Electrifiers of Funk
March 30, 2017
There is much that is atypical about Love Hustler.
For one thing, the band practiced and tinkered for more than 10 years before performing its first show.
For another, the band only has two members. But those two guys make it sound like they, in the words of Walt Whitman, "contain multitudes."
Love Hustler are longtime local music stalwarts and multi-instrumentalists Adam Rudolph and Matt Cashdollar.
While it is true that Love Hustler perform electronic music, the reality of what the band does is not fully addressed by that phrase.
Yes, Love Hustler make use of laptops. But Rudolph and Cashdollar also play instruments and sing.
Love Hustler don't remix or mash-up other artists' hits. They perform originals - the sort of originals that people take an instant liking to, unless they were brought up wrong.
Rudolph and Cashdollar call what they do electrofunk, and it is as ingratiating as some club music is punishing (at least to these middle-aged ears).
Advanced technology aside, Love Hustler's music is more old school than whatever the opposite of old school is.
Love Hustler began as strictly a studio project, Cashdollar said.
"We just wanted to record as much as possible," he said.
"And have as much fun as we possibly could," Rudolph added.
Cashdollar said it took a while for the guys to figure out how they were going to pull it all off live.
"For a long time, we were thinking, 'Why don't we just teach these to a band?'" he said. "He and I were in the Freak Brothers together."
Some Love Hustler material did make it into the Freak Brothers canon, Cashdollar said.
Then, about two years ago, the guys began to slowly construct an elaborate interlinked and interlocking performance system whereby all the elements of Love Hustler could come together on stage.
"There's been a little trial and error," Cashdollar said. "Syncing the lights with it - that was all him [Rudolph]. I was on vacation. I was in Florida for a week, and I came back and he said, 'There's a light show.' And was like, 'What?'"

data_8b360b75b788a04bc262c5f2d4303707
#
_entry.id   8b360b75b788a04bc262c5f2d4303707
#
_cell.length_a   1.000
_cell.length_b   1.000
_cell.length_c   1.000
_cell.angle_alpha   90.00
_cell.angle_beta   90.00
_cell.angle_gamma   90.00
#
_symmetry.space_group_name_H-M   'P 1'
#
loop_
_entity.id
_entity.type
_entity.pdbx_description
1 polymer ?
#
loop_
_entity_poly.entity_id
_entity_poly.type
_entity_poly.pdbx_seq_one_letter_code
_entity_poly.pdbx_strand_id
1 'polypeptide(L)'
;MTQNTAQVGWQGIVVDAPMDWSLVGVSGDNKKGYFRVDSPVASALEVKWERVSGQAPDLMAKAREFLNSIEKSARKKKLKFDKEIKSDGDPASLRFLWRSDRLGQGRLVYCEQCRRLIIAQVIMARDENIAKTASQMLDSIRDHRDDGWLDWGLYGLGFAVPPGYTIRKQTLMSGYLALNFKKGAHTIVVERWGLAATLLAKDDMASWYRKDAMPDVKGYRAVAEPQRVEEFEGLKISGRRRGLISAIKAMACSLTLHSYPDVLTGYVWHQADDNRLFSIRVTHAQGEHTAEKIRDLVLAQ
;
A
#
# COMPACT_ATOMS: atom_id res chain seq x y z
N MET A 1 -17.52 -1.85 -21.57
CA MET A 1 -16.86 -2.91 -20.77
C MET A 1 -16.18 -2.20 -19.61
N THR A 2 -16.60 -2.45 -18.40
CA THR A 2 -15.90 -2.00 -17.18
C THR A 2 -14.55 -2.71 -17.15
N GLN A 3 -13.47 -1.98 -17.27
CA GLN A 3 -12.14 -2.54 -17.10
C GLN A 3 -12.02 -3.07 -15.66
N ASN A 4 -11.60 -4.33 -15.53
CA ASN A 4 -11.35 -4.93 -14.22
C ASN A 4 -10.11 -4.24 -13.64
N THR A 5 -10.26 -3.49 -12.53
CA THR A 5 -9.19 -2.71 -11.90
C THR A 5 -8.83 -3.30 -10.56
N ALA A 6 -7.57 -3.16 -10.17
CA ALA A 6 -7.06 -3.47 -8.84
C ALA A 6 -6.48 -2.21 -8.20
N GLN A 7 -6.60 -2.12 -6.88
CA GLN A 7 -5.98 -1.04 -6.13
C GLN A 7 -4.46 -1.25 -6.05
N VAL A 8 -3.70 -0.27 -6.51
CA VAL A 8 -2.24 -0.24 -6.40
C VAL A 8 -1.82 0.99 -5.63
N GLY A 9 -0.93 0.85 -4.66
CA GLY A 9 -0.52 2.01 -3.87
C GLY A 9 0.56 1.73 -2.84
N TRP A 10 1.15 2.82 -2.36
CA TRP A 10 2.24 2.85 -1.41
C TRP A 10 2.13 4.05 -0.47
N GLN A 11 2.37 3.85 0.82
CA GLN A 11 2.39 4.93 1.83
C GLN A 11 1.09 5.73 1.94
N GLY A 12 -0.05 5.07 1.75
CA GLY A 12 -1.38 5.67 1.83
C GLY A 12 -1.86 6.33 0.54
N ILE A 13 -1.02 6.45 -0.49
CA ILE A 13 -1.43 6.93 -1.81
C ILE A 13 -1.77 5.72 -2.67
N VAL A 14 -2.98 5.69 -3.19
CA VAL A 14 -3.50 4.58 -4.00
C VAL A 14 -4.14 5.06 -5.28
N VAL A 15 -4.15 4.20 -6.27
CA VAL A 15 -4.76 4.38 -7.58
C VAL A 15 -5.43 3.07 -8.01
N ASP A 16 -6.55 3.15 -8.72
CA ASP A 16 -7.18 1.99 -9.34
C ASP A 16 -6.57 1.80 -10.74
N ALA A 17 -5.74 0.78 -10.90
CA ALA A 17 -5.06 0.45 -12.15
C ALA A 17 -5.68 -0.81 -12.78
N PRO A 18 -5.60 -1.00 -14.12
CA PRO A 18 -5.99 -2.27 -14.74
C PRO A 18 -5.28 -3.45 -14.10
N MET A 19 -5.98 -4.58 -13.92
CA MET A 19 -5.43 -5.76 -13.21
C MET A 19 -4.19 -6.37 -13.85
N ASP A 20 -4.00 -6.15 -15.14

Rudolph said he thinks the lighting solution he came up with had never been tried before.
Rudolph worried at first whether Love Hustler - an unusual concept in the grand scheme of electronic things - could find a place on the club scene.
"I just thought the DJs were going to look down at this or any idea like this," Rudolph said.
But the management at Hush, a downtown club, was intrigued rather than incredulous and asked the band to perform last summer.
"So they took a chance on us I feel like," he said. "We were very, very gracious to them. They saw the potential and we were like, 'Yes!'"
"They gambled on us," Cashdollar said. "Usually it's a DJ or a team of DJs and that's it. But we're a band. We're a band that functions in the role of a DJ."
Watching Love Hustler perform is a singular experience. It puts a person in mind of a "one man band," the pre-digital troubadour who played various instruments simultaneously with various appendages. Cashdollar and Rudolph do a lot of different things on stage and do them all well.
Love Hustler's roots in 80s funk are unmistakable. Cashdollar cites Zapp & Roger and Midnight Star as especially strong influences.
One of the more intriguing effects of some of the band's music, especially for a person who grew up during the 80s, is that it can bring you instantly and joyously back to that era, even though you are hearing the songs for the first time.
More contemporary influences include the British band Jamiroquai and the Canadian duo Chromeo.
"Chromeo [are] a two-man band and they are literally the genre that we're doing," Cashdollar said.
"They really pushed us to want to perform it, Rudolph said, "seeing what they're doing."
Now that these men have proved definitively that Love Hustler can work beautifully in a live setting, they plan to take the band outside Fort Wayne this summer.
"We want to get the band into different environments in other cities," Cashdollar said. "We would certainly love to see this on a festival stage and not just in Fort Wayne."
The guys don't have any lofty goals beyond having fun.
"We just want to take it where it's appreciated," Rudolph said. "If you worry about the music and just being good and making sure the music is good, I think everything else just takes care of itself."
The band's next performance at Hush is May 13.
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